4) Multipurpose knife

5) Extra clothing (preferably wool or other material that will keep you warm when wet.)

6) Flashlight (plus extra batteries)

7) Emergency first aid kit

All of these items can be purchased at your local shopping center or the internet for a minimal price. The items will last for years in your wilderness pack. and will offer you a great sense of security.

In addition to the seven essential items above are additional items that would be nice to have in your wilderness pack. These items will certainly make your time in the outdoors more enjoyable and just might be life saving:

8) Compass

9) Toilet kit which would include toilet paper

10) Insect repellent

11) Sunburn protection

12) Whistle

13) Fire starter

14) Maps of the area your exploring

15) Sunglasses

You can pack these items in your personal back pack. or you can visit websites that have wilderness packs available for a minimal price. If you are an avid outdoors person you must be prepared for a last minute change in plans. You need to have a pack prepared before you head out the door. Keep the back pack light but keep it packed with these essential items and you will be prepared when a disaster strikes.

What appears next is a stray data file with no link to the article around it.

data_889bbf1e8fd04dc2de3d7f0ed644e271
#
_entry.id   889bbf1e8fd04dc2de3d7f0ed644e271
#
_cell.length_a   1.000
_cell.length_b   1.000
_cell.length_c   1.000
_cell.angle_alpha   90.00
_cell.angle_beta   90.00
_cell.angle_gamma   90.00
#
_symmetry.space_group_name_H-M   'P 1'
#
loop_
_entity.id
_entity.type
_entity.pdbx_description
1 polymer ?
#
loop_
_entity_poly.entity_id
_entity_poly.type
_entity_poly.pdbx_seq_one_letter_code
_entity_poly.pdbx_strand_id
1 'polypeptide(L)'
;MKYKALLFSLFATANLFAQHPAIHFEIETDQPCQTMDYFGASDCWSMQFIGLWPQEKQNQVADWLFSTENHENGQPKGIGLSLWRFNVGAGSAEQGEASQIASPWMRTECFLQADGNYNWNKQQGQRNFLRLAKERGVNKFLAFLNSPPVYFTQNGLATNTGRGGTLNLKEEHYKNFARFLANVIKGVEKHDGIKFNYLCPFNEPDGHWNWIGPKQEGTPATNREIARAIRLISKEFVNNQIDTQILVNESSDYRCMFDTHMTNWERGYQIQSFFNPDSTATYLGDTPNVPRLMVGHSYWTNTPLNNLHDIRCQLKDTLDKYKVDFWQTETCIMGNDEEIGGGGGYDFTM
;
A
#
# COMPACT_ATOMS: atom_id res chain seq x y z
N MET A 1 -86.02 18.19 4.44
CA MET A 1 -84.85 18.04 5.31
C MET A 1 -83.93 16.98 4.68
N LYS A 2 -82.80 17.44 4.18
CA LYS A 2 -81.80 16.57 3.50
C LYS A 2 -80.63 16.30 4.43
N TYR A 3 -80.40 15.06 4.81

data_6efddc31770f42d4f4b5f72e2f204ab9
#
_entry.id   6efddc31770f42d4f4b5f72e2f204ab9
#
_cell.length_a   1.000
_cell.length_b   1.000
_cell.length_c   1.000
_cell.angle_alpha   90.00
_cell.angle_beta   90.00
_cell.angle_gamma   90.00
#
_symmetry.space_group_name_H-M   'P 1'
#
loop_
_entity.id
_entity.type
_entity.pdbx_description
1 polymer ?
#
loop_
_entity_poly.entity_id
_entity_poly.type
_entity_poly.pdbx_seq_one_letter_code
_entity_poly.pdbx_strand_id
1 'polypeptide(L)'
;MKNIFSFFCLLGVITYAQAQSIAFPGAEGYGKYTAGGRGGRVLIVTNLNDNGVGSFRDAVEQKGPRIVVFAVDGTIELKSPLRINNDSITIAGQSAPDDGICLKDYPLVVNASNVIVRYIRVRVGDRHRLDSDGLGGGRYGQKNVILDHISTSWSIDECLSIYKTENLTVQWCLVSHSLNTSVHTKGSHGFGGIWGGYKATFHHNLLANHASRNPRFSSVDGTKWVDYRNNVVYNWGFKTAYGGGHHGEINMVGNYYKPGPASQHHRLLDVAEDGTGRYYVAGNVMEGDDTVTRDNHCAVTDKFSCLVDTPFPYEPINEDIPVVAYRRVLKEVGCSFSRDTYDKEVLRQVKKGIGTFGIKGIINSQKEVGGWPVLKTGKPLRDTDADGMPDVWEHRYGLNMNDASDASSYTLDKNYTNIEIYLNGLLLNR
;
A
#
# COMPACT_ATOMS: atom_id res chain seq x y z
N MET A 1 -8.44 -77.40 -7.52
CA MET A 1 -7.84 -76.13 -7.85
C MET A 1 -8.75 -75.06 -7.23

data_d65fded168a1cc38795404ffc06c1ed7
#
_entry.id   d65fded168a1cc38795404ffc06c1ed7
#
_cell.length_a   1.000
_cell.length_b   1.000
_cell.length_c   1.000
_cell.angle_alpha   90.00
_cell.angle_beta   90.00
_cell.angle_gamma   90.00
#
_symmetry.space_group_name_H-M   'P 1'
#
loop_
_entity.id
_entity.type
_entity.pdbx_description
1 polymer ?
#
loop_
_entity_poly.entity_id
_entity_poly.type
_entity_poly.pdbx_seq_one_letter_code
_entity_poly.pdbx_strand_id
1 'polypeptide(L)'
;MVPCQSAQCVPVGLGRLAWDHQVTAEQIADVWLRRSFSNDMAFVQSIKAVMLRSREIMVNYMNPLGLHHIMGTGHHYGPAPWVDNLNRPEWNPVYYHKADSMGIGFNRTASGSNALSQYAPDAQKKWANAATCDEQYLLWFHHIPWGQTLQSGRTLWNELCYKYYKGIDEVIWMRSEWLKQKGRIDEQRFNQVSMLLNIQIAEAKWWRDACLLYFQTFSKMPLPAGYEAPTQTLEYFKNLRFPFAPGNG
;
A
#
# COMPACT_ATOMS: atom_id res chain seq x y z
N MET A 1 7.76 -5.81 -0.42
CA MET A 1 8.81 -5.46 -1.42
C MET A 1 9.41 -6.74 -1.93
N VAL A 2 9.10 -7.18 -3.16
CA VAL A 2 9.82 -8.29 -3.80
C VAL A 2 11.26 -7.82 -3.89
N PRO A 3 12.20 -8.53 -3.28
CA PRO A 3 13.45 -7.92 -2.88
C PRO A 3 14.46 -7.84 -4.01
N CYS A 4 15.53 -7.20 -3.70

The Virtues of Being Selective While Shopping for Grand Canyon Bus Tours

Posted on September 6, 2018 in Uncategorized

Covering about 1.2 million acres, Grand Canyon National Park is a huge expanse of untouched wilderness. Part of this 270-mile gash in the Earth’s surface is located on the Hualapai Indian Reservation, while another portion is located in Kaibab National Forest. It’s one of the Seven Natural Wonders of the World, and every Las Vegas visitor should see it. I recommend booking a bus tour if a day trip like this sounds appealing, but you might want to read the following tips first.

Grand Canyon bus tours are all-day events. Most of them are all-inclusive, meaning the price includes a continental breakfast (coffee, juice and a pastry) and a simple lunch. Dinner isn’t included, but you’ll be able to duck into a restaurant, snack bar or convenience store for that. If you’re choosy about your food, bring something that will satisfy your taste buds. Bring some of your favorite snacks, too.